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Page last updated at 11:10 GMT, Tuesday, 3 February 2009

N Korea 'preparing missile test'

An undated North Korean missile test (image released 5 January)
North Korea carried out a "failed" Taepodong-2 missile test in 2006

North Korea appears to be preparing to test-fire its longest range missile, apparently capable of hitting the US, a South Korean official and reports say.

Satellite spy images reportedly showed a train loaded with a large cylindrical object, moving towards a missile launch site close to the Chinese border.

So far, there has been no on-the-record confirmation from any government.

It follows a recent declaration by the North that it was scrapping pacts with the South made to prevent hostilities.

Reports of the apparent missile preparations were carried in both the South Korean and Japanese press, quoting government sources.

Experts quoted in the reports said any such test would not take place for at least another month.

There was similar media speculation ahead of North Korea's last long-range missile test in July 2006.

The Taepodong-2 missile, thought to have a potential range of more than 6,000km (3,730 miles), failed soon after launching. Pyongyang tested a nuclear bomb in the same year.

Negotiating power

Relations between the Koreas have deteriorated since the South's President Lee Myung-bak, who came to power nearly a year ago, took a harder line approach to the North.

RECENT TENSIONS
Dec 07: Lee Myung-bak wins South Korean presidential election. Vows tougher line on the North
March 08: North expels S Koreans from joint industrial park after Seoul says it will link its aid more closely to the nuclear disarmament issue
April 08: N Korean media warns President Lee his tough stance could have "catastrophic consequences"
July 08: Pyongyang rejects President Lee's offer of direct talks
Oct 08: Military officials from both sides hold first direct talks since President Lee took office
Nov 08: N Korea says it will close land borders, suspend tourism trips and the joint train service because of "relentless confrontation" from Seoul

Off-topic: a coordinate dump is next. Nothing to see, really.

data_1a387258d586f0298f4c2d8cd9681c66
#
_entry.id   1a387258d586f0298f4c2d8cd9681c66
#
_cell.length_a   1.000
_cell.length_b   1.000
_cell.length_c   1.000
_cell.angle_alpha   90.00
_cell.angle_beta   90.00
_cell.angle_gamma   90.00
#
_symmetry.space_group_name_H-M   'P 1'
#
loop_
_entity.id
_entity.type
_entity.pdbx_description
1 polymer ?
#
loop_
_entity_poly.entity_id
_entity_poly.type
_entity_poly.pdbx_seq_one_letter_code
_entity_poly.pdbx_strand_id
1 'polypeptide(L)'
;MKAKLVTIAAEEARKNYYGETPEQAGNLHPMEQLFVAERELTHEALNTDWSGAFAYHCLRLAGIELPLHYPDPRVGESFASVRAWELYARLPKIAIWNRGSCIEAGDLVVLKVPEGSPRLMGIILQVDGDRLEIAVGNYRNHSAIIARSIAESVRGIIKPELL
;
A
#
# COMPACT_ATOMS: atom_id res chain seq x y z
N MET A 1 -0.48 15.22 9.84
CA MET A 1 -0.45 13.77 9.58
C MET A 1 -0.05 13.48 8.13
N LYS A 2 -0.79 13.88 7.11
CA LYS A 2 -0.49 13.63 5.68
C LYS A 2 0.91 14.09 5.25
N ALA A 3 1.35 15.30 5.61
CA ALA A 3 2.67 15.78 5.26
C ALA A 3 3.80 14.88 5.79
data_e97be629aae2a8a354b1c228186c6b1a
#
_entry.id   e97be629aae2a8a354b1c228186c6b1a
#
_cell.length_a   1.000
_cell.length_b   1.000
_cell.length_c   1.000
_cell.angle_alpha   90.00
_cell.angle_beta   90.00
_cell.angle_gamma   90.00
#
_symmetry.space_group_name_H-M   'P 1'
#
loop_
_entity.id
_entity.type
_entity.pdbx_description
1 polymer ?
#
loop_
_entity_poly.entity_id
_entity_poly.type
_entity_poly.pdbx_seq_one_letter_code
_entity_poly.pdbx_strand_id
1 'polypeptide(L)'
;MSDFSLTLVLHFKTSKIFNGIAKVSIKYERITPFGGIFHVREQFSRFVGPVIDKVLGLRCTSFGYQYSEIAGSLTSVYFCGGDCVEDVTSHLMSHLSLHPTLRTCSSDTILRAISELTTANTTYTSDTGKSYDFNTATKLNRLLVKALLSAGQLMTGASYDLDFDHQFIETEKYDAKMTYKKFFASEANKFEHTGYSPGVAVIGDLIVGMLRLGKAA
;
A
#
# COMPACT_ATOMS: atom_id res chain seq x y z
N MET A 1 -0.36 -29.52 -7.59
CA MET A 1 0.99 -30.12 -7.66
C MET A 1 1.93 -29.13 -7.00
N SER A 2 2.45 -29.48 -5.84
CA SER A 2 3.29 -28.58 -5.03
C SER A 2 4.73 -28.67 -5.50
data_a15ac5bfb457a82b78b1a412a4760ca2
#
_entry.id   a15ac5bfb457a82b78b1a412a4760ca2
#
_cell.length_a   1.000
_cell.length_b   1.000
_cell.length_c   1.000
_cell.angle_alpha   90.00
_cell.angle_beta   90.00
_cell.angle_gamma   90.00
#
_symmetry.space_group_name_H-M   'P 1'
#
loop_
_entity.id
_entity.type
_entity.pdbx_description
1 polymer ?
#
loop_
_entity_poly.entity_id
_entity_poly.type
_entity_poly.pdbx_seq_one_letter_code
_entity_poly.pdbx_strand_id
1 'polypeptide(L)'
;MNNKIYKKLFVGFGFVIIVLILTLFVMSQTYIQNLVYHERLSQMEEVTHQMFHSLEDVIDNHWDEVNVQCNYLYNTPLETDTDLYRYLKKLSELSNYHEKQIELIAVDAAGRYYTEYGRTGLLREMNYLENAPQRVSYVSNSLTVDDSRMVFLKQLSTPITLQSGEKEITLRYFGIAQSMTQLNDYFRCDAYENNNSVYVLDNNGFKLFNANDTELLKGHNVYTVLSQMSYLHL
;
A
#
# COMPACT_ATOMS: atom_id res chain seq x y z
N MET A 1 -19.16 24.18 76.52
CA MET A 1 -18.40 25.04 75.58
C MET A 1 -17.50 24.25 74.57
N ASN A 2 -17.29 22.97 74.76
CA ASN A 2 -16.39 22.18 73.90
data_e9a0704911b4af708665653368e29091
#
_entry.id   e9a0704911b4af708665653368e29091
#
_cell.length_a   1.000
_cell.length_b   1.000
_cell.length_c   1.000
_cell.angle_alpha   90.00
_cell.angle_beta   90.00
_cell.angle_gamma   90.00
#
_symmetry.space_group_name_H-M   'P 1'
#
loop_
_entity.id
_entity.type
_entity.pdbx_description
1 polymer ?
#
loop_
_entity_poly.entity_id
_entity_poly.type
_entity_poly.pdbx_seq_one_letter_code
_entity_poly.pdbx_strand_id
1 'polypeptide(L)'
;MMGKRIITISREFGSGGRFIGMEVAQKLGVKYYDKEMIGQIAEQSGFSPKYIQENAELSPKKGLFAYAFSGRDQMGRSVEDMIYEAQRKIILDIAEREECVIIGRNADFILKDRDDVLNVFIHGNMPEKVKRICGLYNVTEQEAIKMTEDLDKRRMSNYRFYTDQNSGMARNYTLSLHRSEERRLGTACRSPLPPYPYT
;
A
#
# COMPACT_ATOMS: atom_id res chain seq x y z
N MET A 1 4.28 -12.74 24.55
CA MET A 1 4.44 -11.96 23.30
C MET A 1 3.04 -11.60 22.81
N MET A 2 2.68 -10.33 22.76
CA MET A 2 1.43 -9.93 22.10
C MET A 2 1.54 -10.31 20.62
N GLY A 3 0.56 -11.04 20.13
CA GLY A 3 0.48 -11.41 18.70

Dec 08: N Korea enforces stricter border controls and expels hundreds of South Koreans from the joint industrial zone
Jan 09: The North says it is scrapping all military and political pacts signed with the South
He has promised to stop the free flow of aid to the North unless it moves to end its nuclear weapons programme - a move the North says has pushed relations "to the brink of war".

A statement carried by Pyongyang's official news agency said it was scrapping all political and military agreements with the South, including one covering the de facto maritime border in the Yellow Sea, over which the two countries have fought bloody skirmishes.

Seoul expressed regret at the move, while the US called it "unhelpful".

Analysts believe that Pyongyang is trying to build up tensions with the South in order to give itself more negotiating power with the new US administration.

US President Barack Obama has told his South Korean counterpart that Secretary of State Hillary Clinton would visit Seoul in mid-February.

The two Korean states are still technically at war because their three-year conflict ended in a truce, not a peace treaty, in 1953.

The peninsula remains divided by a heavily fortified Demilitarised Zone, with thousands of troops stationed on both sides of the border.



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